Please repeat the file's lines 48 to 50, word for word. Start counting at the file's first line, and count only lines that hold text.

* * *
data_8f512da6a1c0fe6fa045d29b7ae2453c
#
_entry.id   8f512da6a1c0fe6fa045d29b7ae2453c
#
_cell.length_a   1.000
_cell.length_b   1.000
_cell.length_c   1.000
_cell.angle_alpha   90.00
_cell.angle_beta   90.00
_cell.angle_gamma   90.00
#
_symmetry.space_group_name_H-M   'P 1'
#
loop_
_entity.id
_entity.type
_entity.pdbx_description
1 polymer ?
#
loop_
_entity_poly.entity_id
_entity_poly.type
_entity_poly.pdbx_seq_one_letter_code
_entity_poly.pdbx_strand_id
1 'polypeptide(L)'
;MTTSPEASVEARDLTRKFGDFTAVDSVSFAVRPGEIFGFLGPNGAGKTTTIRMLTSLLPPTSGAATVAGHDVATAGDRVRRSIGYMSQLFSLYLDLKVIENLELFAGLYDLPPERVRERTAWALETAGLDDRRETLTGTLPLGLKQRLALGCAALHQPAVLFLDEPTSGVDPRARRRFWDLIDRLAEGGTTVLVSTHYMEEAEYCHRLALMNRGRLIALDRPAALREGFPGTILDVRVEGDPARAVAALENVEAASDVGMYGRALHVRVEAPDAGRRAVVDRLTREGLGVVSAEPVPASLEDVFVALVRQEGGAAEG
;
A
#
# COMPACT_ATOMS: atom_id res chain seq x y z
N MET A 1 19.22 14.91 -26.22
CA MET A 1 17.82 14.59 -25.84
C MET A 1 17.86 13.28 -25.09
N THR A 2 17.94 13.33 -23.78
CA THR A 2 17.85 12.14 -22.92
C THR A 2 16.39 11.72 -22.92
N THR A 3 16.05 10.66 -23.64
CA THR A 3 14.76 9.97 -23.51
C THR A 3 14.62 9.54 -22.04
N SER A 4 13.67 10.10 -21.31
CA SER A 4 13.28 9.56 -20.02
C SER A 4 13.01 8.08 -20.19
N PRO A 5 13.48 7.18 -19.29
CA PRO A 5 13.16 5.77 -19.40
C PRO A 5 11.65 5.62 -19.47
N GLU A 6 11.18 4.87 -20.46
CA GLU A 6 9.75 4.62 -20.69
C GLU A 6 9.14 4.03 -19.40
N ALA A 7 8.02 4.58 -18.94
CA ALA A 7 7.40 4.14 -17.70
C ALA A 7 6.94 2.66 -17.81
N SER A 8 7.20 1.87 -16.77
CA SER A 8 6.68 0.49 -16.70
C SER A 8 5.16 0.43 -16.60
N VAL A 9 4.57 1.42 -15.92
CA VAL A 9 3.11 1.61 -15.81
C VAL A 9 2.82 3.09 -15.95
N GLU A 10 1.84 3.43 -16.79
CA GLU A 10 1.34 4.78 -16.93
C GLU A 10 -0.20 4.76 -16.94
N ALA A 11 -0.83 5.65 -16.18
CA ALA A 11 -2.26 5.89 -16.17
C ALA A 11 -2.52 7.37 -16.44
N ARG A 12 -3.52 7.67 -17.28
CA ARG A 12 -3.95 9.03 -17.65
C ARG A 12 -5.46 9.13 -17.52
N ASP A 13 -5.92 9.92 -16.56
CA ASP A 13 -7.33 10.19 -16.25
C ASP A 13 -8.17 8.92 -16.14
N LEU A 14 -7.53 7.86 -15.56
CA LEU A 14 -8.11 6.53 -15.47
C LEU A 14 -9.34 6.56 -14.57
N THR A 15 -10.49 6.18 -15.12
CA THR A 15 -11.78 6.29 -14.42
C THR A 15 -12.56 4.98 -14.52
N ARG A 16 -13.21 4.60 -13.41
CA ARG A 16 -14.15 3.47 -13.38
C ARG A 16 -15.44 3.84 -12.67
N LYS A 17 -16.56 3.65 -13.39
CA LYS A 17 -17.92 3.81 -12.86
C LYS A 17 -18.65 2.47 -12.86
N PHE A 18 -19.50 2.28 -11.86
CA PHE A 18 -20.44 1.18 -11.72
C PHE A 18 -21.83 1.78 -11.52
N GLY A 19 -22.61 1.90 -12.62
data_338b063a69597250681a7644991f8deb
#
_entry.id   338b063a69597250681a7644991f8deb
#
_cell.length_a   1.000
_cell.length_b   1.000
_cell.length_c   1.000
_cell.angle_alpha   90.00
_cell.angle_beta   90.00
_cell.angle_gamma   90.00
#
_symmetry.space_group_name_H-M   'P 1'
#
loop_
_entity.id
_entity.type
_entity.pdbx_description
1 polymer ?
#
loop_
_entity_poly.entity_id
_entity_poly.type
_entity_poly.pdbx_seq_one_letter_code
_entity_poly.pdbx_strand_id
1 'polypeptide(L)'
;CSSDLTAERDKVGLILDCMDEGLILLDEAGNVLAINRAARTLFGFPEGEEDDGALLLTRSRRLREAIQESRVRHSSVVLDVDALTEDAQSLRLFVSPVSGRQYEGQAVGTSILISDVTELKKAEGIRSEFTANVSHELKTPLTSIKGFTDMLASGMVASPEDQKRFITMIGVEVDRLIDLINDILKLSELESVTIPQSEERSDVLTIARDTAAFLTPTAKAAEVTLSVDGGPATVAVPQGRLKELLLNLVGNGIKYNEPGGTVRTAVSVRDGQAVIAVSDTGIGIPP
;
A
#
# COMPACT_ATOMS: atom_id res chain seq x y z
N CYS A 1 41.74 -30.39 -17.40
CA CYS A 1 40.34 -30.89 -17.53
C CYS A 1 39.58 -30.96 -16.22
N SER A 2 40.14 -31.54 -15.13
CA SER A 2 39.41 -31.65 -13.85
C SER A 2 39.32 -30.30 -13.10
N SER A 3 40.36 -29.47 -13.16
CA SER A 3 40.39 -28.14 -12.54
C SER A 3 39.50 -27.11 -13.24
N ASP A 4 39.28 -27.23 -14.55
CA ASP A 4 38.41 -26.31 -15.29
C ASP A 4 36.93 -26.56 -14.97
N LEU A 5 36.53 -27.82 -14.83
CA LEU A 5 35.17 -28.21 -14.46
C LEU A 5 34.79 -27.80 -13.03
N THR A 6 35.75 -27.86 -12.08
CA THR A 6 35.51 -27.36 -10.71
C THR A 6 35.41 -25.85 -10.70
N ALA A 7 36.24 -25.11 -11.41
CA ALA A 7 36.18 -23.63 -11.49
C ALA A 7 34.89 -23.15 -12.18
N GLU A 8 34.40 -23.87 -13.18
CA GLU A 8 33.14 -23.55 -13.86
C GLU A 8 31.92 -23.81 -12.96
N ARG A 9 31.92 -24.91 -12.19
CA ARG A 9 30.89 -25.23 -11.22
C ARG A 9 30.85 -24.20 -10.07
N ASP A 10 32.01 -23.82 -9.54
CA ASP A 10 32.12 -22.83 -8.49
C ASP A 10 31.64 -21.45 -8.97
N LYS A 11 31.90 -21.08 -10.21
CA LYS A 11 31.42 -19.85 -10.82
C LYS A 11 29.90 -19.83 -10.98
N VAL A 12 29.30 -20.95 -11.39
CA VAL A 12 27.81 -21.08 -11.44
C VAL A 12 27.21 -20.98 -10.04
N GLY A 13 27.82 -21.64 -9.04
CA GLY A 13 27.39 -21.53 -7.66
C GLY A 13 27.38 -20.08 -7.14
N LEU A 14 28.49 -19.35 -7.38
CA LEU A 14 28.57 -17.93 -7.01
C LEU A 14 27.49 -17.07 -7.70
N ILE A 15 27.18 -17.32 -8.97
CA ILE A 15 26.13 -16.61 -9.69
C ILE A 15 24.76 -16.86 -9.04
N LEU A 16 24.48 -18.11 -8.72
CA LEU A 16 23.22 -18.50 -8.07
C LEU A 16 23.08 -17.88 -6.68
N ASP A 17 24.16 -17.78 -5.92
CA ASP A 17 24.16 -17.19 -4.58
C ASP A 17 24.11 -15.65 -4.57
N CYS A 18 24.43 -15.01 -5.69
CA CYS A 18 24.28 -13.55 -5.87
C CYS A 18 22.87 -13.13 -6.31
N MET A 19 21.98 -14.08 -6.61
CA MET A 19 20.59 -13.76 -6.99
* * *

C GLU A 6 9.14 4.03 -19.40
N ALA A 7 8.02 4.58 -18.94
CA ALA A 7 7.40 4.14 -17.70